Effects of Linoleic Acid on Tether Formation between Monocytes and Endothelial Cells
The fatty acid linoleic acid has been identified as a potential mediator of atherosclerotic plaque development. Treatment of monocytes with linoleic acid leads to an increase in monocyte adhesion to endothelial cells under flow conditions; however, the mechanisms through which linoleic acid affect monocyte adhesion remain unclear. Using a combination of micropipette aspiration techniques and fluorescent microscopy, I tested the hypothesis that linoleic acid increases membrane tether formation between monocytes and endothelial cells.
Treatment of U937 monocytes with free linoleic acid or albumin-bound linoleic acid reduced the cortical tension of the monocytes. The effects of albumin-bound linoleic acid on the membrane were governed by the exchange of linoleic acid from albumin to the membrane and by the removal of fatty acids from the membrane by fatty acid binding sites on albumin.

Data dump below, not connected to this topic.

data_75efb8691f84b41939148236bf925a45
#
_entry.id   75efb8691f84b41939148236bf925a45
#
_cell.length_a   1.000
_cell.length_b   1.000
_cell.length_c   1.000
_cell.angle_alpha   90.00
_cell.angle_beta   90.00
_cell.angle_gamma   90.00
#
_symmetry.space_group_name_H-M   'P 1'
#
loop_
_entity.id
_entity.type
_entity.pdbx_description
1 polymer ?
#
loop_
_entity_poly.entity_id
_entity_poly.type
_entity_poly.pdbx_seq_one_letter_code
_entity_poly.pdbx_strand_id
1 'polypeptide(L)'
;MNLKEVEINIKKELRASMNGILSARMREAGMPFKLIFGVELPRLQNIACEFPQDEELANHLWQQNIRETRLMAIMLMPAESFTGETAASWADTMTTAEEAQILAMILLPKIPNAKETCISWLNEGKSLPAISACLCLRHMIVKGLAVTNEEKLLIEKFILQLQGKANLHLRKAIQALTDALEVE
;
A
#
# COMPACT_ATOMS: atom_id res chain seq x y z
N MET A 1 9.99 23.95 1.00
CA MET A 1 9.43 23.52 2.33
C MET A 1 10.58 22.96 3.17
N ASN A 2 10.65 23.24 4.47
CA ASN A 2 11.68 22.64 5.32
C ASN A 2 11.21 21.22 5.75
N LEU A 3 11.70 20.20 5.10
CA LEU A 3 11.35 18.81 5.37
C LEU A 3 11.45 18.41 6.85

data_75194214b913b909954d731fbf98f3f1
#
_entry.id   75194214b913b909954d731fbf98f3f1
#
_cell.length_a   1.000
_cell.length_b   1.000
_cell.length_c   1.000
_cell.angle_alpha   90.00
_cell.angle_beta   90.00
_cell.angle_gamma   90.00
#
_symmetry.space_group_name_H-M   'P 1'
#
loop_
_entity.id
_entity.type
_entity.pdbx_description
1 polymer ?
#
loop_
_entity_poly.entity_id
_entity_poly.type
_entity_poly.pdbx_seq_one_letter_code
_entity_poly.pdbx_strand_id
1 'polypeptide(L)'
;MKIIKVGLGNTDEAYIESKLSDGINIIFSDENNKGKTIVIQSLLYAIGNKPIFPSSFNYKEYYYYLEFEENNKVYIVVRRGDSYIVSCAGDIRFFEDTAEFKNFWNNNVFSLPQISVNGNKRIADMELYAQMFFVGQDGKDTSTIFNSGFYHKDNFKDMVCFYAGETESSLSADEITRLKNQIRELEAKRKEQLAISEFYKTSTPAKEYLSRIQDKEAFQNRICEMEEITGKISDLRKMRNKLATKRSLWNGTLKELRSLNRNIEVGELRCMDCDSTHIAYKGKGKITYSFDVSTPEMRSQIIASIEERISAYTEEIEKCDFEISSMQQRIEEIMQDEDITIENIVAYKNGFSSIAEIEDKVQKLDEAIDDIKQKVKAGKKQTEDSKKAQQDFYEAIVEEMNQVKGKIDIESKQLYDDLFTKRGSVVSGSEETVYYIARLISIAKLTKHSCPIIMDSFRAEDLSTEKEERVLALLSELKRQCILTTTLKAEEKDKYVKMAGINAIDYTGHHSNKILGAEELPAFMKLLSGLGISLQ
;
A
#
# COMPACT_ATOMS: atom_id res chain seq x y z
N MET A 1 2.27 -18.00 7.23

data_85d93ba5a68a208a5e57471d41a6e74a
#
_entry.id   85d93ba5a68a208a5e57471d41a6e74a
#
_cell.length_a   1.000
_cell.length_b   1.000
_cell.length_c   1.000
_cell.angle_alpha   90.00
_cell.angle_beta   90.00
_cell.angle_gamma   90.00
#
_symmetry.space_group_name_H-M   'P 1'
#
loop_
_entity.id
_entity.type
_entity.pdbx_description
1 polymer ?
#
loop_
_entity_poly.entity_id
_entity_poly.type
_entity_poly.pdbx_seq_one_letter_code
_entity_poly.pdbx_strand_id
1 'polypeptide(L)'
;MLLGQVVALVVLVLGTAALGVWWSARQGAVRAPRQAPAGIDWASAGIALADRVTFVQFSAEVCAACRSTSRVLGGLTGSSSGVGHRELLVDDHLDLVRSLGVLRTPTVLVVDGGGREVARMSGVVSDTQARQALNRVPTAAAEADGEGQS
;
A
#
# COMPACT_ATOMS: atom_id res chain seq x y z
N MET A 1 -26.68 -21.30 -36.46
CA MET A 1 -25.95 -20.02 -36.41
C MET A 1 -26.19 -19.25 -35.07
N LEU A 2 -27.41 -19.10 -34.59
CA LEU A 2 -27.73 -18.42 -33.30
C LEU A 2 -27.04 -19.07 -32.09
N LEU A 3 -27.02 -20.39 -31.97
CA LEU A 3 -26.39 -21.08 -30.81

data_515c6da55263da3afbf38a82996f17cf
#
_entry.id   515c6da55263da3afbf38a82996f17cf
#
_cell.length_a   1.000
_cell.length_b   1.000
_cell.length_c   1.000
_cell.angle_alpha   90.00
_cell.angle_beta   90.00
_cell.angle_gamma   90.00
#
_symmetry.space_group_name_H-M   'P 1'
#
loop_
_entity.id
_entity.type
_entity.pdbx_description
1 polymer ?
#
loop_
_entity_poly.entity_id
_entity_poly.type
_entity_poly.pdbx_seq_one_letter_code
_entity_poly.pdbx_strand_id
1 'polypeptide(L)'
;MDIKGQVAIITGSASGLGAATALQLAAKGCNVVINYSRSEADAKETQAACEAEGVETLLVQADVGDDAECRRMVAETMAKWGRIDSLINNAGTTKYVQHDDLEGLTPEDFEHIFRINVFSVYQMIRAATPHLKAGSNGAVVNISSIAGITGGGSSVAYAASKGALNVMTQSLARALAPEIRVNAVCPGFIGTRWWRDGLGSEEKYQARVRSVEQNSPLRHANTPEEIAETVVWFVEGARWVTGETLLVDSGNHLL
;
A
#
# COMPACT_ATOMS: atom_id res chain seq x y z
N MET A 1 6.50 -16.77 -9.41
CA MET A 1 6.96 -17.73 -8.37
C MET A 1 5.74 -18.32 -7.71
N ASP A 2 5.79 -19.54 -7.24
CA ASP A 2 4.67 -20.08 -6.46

The frequency of tether formation between U937 monocytes and TNF-α stimulated HUVECs increased following treatment with free linoleic acid or albumin-bound linoleic acid. The increase in tether frequency was not due to an increase in monocyte deformability or adhesion receptor expression. Tether extraction occurred primarily through E-selectin. Treatment with free linoleic acid increased the localization of E-selectin to clathrin-coated pits suggesting an increase in the formation of nanoclusters of E-selectin on HUVECs. The increase in tether frequency was blocked by the U73122 phospholipase C inhibitor indicating that linoleic acid increased monocyte adhesion through a phospholipase C mediated mechanism.
Treatment with free linoleic acid did not affect the threshold force for tether extraction or the effective viscosity of tethers extracted from HUVECs, but it decreased the threshold force for tether extraction from U937 monocytes and increased the effective tether viscosity. Treatment with U73122 blocked the reduction in the threshold force indicating that linoleic acid affected the regulation of the membrane adhesion energy through the hydrolysis of PIP2 by phospholipase C.
The results of the study indicated that linoleic acid promoted membrane tether formation by increasing E-selectin bond formation and reducing the adhesion energy between the U937 plasma membrane and the actin cytoskeleton through the hydrolysis of PIP2 by phospholipase C.
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